Wednesday, December 1, 2010

Naija - Majoring in Minor

I recently went on a road trip to Ilorin Kwara state – a round trip journey of over 1400KM all in the name of felicitating with my boss on the occasion of her daughter’s wedding. I knew Ilorin had few if any flights on a good day, and with the joining of two “Rich Kids” all flights were fully booked. So I decided to hit the road. As you may have imagined, the journey was as terrible as hell, the road was worse than you can imagine – Hill and gully rides that saw as crawling at less than 60km/Hr for most part of the journey. The outward leg from Abuja – Okenne – Kabba – Ilorin took 7 hours 30mins, while the return leg via Ekitti took about 6 hours. So I spent more time sitting in the car than I spent at the Church and reception combined.

Throughout my journey and indeed, at the wedding ceremony, I couldn’t help but notice how diverse our cultures are, from subtle hints in the architecture in each village, I watched how straight lines made way for Islamic arches in great and small buildings... I watched how the dressing of the common villager changed to reflect Christian and Muslim values. On the several 2011 election posters that littered each community, I noticed the Yoruba names of aspirants in the middle of Kogi State (reminded me about one of my old blog articles on Igbo names and Ikwerres in the deep south). As we approached Ilorin, I noticed the strong Muslim presence and recalled that history of the Usman Dan-fodio led Jihad that brought Islam as far as the Ilorin in western Nigeria. All this gladdened my heart – to see how dynamic culture is, and how civilisation propelled by education and enlightenment can change a people, regardless of how remote their location. The expeditions of Usman Dan-fodio, Mungo Park, John & Richard Lander (the Lander brothers) and the early Christian missionaries have all added their unique hue to the kaleidoscope before me.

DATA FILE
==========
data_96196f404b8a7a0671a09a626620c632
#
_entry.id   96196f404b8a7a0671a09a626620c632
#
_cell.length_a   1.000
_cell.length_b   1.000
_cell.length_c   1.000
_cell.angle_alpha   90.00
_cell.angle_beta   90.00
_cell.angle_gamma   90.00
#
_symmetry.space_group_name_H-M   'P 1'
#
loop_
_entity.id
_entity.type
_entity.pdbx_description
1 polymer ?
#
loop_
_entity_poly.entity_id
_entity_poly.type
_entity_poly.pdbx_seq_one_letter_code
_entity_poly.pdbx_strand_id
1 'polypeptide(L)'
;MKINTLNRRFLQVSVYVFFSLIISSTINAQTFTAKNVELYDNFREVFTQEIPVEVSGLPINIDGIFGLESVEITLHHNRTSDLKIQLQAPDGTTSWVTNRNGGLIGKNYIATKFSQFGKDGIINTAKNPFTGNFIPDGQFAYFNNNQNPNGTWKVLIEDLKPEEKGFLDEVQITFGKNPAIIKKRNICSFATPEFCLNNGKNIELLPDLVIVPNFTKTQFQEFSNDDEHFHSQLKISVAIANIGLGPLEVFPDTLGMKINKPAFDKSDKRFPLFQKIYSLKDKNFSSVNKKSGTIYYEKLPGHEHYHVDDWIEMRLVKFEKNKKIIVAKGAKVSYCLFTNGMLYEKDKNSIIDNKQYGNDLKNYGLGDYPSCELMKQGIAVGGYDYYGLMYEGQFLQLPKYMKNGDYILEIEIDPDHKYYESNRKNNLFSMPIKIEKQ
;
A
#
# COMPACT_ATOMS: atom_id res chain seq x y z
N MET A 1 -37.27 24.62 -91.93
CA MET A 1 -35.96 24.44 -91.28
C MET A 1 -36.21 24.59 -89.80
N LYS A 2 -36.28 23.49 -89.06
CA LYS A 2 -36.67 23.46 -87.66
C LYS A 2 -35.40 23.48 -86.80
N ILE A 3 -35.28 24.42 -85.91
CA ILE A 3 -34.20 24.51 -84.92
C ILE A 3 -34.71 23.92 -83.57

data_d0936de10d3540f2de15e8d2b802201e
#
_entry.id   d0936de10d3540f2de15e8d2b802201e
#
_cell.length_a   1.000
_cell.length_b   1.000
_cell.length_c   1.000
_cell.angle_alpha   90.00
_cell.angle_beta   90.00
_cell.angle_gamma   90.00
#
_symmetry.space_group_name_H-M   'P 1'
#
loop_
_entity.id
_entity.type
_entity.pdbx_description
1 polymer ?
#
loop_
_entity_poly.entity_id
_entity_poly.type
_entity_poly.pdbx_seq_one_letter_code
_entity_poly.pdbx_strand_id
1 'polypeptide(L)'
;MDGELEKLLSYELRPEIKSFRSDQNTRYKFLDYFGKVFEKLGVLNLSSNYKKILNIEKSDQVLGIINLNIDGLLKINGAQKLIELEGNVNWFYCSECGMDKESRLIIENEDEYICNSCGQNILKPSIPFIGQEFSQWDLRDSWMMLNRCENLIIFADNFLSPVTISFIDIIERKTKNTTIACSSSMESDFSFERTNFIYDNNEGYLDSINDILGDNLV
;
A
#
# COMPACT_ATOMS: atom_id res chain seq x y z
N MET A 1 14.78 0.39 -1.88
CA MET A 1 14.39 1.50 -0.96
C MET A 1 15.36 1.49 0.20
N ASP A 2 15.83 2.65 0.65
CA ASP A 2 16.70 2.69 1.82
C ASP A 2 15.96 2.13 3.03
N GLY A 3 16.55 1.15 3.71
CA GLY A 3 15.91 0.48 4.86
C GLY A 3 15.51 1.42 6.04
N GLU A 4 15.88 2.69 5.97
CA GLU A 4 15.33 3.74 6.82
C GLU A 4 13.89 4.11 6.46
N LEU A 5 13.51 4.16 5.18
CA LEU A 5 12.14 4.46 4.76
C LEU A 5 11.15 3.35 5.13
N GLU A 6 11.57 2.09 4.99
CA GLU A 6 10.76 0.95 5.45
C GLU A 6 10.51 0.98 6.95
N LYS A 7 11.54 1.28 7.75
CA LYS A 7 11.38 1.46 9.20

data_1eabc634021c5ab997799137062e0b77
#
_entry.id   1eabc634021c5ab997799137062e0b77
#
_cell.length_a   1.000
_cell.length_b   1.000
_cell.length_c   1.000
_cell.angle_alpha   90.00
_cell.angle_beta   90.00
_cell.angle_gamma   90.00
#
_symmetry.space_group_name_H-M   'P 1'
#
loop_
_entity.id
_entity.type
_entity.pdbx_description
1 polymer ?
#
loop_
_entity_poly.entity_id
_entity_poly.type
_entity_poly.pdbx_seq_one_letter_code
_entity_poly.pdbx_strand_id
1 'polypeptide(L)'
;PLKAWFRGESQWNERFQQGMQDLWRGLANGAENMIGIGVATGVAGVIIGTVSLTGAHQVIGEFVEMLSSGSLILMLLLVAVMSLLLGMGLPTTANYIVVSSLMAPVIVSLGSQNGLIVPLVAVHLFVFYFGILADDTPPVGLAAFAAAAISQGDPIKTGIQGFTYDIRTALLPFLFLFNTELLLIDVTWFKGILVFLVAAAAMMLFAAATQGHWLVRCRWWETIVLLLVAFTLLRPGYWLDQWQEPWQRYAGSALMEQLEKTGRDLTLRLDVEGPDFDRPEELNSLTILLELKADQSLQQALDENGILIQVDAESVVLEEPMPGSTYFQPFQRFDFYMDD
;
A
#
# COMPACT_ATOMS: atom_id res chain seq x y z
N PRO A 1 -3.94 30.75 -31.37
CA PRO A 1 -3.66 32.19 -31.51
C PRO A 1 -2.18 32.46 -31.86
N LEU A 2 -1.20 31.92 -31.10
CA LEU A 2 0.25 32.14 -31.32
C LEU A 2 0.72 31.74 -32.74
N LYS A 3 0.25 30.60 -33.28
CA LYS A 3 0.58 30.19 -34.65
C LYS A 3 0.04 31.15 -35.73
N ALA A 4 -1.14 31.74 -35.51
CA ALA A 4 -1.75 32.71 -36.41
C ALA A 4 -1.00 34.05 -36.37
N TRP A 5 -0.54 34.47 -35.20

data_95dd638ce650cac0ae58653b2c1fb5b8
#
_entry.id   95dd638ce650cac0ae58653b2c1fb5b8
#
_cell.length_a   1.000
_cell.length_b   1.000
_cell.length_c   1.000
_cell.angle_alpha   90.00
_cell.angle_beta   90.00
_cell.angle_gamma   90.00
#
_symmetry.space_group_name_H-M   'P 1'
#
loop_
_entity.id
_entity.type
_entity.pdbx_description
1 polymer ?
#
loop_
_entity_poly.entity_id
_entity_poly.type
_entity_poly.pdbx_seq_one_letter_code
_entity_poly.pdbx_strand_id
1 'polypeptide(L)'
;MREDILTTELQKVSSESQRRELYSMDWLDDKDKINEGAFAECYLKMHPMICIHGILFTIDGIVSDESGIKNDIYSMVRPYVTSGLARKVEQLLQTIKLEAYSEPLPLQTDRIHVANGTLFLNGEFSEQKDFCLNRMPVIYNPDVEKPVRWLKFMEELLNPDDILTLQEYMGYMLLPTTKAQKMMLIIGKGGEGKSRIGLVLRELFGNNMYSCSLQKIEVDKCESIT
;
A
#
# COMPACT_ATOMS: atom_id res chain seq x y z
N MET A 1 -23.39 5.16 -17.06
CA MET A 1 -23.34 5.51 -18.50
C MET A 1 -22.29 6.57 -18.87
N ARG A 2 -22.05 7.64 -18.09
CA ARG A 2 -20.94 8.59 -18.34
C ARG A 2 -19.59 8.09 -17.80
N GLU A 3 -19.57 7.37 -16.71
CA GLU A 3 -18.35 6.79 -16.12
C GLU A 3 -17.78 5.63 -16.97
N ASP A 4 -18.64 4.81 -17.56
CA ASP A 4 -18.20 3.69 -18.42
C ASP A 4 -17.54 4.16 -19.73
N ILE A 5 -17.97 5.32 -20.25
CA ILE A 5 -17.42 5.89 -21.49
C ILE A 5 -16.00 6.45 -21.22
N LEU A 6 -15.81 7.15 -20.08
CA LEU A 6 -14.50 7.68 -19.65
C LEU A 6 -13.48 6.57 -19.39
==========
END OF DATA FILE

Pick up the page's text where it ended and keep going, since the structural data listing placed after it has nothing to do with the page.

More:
As expected, I must have seen something wrong, something odd, something most would ignore or not bother about. Yes indeed. I noticed how blinded the present Nigerian is about carving his own identity, distinct from the norm. I noticed that despite the evolution of things around us, that we have decided to chart our own course – even if it leads to nowhere... Before I am beheaded, let me outline the things I noticed.
  • That there were only a few modern buildings in each village I passed – probably belonged to the political elite in the community – ex Senators, Representatives, and local councillors
  • But there was always a (new) hotel, even in the midst of poverty – probably belongs to the politicians, built to accommodate his guests on the event of a country side getaway, funeral, turbaning, etc.
  • The ever increasing loot of the political elite is evidenced by the size of the houses they build – I saw forts, castles, not palaces and mansions as we are used to. No doubt this is fuelled by their unholy remuneration – something I have written about in the past.
To my mind, one obvious thing that was missing was standards. We lack standards, our yardstick for measuring success is not based on any firm globally acceptable benchmark, but on our ignorance and greed. I will elaborate on some of these issues in the months to come, but for now, I will concentrate on only one, standards on the road.

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